MORGANTOWN – The Veterans Advocacy Law Clinic at West Virginia University received a donation of $22,000 recently that was raised by a local chapter of the American Association of Professional Landmen (AAPL) at its Charity Clay Shoot, Dinner and Auction in October.

The Veterans Advocacy Law Clinic provides free legal services to veterans throughout the state, including anything from small civil claims to GI bill issues to disability benefits. The donation was received from the Michael Late Benedum Chapter of the AAPL.

The AAPL’s purpose, according to the local chapter's website, “... is to represent men and women engaged in all forms of land matters within the oil, gas and mineral industries.” 

"This is the first year we were approached by the AAPL, and we hope to continue to work with them going forward. It’s a wonderful event and we really appreciate their support,” Jennifer Oliva, associate professor of Law and Public Health at West Virginia University and director of the WVU Veterans Advocacy Clinic, told The West Virginia Record. She is also an Army veteran.

Oliva was approached by AAPL member Mike Kalany, who had seen an article about the WVU Veterans Advocacy Clinic several months ago. 

“Mike Kalany approached us and said you know, we do these fundraisers two or three times and year and we love to support veterans' causes. Mike himself is a graduate of WVU and he’s a landman [AAPL member]. He actually approached me and said we’d love to work with you guys on this, and we were really excited,” Oliva said.

Although the Veterans Advocacy Law Clinic is supported by the university, donations allow them to provide more services to veterans.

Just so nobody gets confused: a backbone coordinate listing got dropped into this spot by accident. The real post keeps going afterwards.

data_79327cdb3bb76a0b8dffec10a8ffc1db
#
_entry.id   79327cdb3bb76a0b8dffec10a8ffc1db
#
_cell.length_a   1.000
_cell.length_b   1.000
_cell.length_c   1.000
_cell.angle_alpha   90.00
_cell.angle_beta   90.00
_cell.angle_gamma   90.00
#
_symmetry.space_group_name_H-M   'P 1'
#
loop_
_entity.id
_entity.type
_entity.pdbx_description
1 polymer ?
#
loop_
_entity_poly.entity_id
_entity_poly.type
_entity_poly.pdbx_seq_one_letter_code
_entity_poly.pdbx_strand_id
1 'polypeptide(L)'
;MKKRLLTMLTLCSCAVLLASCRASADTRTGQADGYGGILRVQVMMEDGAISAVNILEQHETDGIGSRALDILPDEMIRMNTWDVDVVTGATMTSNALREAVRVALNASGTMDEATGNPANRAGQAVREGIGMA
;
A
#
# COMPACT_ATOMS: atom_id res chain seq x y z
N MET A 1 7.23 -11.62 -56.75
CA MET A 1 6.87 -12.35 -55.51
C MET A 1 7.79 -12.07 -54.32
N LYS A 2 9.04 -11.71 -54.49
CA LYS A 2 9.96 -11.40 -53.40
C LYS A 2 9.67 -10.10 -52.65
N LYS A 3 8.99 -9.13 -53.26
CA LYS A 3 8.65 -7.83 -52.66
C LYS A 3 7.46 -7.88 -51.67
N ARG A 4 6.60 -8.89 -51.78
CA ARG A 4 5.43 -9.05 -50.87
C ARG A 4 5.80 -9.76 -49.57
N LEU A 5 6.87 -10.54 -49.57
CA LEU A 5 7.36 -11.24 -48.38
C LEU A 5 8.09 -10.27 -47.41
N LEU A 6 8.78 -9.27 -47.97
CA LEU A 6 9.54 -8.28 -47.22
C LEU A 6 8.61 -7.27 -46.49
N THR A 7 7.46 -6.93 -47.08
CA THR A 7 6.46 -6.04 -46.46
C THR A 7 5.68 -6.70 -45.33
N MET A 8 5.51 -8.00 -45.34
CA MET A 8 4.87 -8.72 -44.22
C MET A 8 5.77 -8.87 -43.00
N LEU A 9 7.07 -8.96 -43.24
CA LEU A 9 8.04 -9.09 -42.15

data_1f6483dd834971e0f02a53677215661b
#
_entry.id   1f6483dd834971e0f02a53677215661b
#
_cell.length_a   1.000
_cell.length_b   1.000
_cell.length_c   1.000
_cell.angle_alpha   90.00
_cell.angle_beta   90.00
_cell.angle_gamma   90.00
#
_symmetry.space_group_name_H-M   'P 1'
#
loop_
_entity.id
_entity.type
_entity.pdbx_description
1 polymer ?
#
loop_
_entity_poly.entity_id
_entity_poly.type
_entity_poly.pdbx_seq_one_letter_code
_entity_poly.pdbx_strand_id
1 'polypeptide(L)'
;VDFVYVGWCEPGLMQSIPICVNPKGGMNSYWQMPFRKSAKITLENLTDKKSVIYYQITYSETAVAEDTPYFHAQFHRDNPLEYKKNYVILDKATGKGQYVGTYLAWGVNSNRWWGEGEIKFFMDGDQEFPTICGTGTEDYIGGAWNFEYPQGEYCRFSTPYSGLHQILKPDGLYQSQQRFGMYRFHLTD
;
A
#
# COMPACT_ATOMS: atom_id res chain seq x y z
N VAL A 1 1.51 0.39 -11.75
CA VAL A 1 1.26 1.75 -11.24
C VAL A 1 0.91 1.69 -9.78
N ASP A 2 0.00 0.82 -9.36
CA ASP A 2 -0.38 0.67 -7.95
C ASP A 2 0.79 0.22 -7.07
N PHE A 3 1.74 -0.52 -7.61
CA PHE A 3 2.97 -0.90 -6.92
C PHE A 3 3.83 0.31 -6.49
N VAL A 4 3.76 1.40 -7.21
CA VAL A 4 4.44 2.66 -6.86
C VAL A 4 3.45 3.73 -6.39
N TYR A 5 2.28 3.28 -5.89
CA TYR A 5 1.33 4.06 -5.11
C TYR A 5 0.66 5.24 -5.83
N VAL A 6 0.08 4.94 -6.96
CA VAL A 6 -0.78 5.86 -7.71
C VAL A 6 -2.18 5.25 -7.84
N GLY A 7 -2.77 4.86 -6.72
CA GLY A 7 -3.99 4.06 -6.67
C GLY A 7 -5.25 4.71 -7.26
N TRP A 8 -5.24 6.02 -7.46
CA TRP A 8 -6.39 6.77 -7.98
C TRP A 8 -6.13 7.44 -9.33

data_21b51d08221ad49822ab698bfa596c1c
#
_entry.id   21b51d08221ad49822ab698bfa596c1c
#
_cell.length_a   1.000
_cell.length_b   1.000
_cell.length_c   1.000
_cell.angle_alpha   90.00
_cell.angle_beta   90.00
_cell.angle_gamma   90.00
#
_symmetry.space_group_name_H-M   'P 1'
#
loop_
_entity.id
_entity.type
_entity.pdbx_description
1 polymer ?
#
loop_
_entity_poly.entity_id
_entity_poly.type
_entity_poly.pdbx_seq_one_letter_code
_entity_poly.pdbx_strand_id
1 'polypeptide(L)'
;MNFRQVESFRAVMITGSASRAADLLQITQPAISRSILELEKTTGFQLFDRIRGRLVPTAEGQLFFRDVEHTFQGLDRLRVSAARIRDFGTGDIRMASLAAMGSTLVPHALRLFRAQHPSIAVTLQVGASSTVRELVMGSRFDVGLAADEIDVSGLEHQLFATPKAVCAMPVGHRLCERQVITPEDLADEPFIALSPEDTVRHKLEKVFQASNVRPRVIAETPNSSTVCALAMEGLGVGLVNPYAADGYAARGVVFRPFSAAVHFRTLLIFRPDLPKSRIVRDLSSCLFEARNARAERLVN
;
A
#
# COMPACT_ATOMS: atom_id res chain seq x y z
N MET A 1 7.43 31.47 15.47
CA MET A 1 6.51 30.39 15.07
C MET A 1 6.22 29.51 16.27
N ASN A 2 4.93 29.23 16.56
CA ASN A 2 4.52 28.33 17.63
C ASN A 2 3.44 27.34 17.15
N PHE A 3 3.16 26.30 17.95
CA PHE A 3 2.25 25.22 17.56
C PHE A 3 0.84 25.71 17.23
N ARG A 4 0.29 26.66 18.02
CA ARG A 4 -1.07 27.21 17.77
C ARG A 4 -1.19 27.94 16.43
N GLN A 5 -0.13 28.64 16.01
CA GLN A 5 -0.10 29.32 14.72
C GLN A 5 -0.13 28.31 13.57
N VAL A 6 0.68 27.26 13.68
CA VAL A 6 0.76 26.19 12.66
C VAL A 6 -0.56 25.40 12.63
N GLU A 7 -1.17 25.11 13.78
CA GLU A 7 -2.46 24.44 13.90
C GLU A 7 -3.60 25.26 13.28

"The great thing about this clay shoot and the funds that were raised is that it gives us the ability to do more for more veterans," Oliva said. "For example, we have to get independent medical examinations for veterans a lot of times when they are applying for service-connected disability benefits, and it’s expensive to get those doctor examinations done. This kind of funding allows us to travel to veterans in the southern part of the state, get them to facilities that will do a good health workup on them. It gives them a much better shot at getting the entitlements they earned while serving the country. So it was a fantastic event for us.”

Oliva attended the fundraising event at the Hunting Hills Shooting Preserve in Dilliner, Pennsylvania. 

“It’s pretty close to Morgantown. It’s a beautiful place," she said. "They had clay shooting, a steak dinner, a raffle and an auction. They have a nice pavilion where you can eat outside. It was a beautiful October day." 

Anyone who would like to donate to the Veterans Advocacy Law Clinic can do so by contacting Oliva at or by calling 304-293-7249. You can also contact Oliva if you or a family member is a veteran in need of legal help.

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